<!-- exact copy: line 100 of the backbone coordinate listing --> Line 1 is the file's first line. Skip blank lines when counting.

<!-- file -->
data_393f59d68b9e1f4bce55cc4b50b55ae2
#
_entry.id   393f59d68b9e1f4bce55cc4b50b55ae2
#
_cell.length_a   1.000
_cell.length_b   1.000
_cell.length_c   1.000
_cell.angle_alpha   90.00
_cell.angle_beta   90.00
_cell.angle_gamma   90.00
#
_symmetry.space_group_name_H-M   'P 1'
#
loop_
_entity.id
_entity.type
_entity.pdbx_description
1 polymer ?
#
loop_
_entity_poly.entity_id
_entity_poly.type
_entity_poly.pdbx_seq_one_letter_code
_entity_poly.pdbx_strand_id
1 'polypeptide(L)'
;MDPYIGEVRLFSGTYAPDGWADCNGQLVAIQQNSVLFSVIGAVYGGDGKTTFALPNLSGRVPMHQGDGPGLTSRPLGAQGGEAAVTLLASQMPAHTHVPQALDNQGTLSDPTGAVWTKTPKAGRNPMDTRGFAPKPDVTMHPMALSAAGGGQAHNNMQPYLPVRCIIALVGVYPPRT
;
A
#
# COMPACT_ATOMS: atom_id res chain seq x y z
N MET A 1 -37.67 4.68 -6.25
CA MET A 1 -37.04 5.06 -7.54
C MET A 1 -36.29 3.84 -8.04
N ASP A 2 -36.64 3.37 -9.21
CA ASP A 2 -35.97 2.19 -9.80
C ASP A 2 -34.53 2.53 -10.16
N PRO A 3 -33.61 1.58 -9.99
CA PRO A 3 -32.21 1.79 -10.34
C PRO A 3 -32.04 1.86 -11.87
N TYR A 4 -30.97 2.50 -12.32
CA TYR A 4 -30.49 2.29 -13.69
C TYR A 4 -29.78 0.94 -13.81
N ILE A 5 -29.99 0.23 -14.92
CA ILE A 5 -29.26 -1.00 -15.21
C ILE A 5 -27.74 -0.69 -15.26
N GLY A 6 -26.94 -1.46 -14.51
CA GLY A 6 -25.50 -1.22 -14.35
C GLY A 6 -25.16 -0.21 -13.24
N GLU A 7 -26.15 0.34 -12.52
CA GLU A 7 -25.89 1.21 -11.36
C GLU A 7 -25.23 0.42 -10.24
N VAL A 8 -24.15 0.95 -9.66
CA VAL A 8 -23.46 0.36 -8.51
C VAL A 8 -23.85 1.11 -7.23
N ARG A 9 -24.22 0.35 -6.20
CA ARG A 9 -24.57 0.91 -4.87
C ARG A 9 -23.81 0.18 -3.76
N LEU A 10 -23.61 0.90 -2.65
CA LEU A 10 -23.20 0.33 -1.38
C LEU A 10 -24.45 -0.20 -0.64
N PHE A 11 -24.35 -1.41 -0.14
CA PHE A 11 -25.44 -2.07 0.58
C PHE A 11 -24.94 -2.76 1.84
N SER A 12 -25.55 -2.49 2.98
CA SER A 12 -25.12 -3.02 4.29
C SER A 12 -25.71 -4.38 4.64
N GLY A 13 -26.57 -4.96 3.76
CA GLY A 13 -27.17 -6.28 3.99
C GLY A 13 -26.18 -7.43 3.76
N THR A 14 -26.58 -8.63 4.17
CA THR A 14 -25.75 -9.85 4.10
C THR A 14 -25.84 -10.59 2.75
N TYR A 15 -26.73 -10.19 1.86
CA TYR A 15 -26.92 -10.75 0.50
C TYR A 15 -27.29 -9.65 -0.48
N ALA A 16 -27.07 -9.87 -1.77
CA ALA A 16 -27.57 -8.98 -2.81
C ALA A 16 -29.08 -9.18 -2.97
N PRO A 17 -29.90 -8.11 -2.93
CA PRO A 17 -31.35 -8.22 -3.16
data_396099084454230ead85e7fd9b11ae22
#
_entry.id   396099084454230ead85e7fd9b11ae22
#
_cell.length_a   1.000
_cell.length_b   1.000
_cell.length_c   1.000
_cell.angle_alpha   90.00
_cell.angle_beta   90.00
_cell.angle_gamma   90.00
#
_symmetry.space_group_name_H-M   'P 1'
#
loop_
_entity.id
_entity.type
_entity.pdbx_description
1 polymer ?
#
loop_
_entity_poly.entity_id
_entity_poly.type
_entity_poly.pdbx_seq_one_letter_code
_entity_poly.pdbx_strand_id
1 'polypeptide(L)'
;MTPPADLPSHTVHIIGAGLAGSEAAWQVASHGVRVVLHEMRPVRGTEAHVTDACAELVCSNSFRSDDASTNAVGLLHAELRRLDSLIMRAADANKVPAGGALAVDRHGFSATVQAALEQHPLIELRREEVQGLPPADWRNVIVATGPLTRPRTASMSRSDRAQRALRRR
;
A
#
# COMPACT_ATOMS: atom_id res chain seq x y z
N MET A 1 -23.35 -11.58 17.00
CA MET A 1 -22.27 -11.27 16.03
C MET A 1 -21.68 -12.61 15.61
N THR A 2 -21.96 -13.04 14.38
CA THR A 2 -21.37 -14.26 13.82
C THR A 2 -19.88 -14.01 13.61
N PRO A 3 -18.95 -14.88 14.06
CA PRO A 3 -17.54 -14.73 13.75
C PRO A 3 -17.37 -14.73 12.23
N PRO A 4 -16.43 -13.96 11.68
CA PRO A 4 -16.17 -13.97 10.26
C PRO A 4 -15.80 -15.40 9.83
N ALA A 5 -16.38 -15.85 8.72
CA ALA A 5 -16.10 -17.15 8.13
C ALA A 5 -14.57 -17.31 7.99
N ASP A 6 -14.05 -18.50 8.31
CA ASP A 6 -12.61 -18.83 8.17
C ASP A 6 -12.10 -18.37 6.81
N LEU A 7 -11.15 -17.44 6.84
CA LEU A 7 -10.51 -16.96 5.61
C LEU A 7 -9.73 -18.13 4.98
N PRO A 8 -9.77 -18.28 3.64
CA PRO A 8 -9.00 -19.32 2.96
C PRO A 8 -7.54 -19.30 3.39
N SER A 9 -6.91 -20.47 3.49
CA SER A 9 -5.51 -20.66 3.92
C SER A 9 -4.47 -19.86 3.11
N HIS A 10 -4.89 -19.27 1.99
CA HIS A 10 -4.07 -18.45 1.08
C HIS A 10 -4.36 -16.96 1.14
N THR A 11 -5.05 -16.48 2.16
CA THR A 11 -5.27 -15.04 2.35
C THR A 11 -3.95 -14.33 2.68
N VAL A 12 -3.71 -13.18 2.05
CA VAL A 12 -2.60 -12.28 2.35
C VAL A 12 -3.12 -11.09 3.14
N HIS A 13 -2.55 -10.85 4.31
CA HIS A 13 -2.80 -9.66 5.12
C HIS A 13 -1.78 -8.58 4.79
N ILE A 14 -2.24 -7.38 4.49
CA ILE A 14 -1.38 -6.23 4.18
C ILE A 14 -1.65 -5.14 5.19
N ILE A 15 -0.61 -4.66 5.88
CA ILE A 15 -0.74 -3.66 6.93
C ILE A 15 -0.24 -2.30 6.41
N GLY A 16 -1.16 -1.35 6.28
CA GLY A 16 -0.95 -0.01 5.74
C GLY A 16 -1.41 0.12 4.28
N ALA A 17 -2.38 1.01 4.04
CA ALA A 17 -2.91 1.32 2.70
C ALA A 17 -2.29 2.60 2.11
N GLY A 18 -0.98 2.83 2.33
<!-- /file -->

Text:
loop_